The effects of sublingually administered nitroglycerin on forearm vascular resistance in patients with heart failure and in normal subjects.
This study examined the effects of sublingually administered nitroglycerin on forearm resistance vessels in normal subjects (n = 9) and in patients with congestive heart failure (n = 8). Forearm blood flow was measured with a strain-gauge plethysmograph and forearm vascular resistance was calculated. To assess the magnitude of reflex forearm vasoconstriction triggered by decreased central venous pressure after sublingual nitroglycerin, lower body negative pressure (LBNP) was applied to produce a comparable decrease in central venous pressure to that after nitroglycerin. The change in forearm vascular resistance during LBNP was compared with that after nitroglycerin. In normal subjects, LBNP increased but nitroglycerin did not change forearm vascular resistance. In patients with congestive heart failure neither nitroglycerin nor LBNP changed forearm vascular resistance. The direct vasodilator effect of nitroglycerin on forearm resistance vessels assessed by the difference between the change in forearm vascular resistance produced by nitroglycerin and that during LBNP tended to be less in patients with congestive heart failure than in normal subjects, which might have resulted from decreased vasodilator capacity of resistance vessels in patients with congestive heart failure. Changes in forearm vascular resistance with a cold pressor test were not different between normal subjects and patients with congestive heart failure. These data suggest that in normal subjects, nitroglycerin does not alter forearm vascular resistance because its dilator effect is offset by reflex vasoconstriction. In patients with congestive heart failure, reflex vasoconstriction is impaired but the direct vasodilator effect of nitroglycerin also tends to be reduced, so that as a net effect forearm vascular resistance is not altered.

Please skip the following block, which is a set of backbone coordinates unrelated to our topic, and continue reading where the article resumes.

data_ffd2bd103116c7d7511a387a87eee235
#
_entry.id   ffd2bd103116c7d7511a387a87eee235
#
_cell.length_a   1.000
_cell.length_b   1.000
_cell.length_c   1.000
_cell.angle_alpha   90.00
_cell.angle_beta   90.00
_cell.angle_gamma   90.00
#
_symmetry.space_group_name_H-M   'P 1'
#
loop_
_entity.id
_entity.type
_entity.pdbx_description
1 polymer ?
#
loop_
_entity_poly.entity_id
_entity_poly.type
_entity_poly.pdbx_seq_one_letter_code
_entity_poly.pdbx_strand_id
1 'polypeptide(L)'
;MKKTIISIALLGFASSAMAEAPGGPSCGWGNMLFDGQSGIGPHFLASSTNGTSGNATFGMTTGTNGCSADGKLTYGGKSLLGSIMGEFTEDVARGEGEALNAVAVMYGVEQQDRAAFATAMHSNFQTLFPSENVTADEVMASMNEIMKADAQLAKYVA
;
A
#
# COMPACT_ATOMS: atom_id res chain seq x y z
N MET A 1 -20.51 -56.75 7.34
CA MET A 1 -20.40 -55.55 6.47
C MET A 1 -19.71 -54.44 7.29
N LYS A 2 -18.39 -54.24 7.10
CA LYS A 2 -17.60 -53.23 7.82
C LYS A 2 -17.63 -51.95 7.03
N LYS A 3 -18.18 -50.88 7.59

- Copyright © 1985 by American Heart Association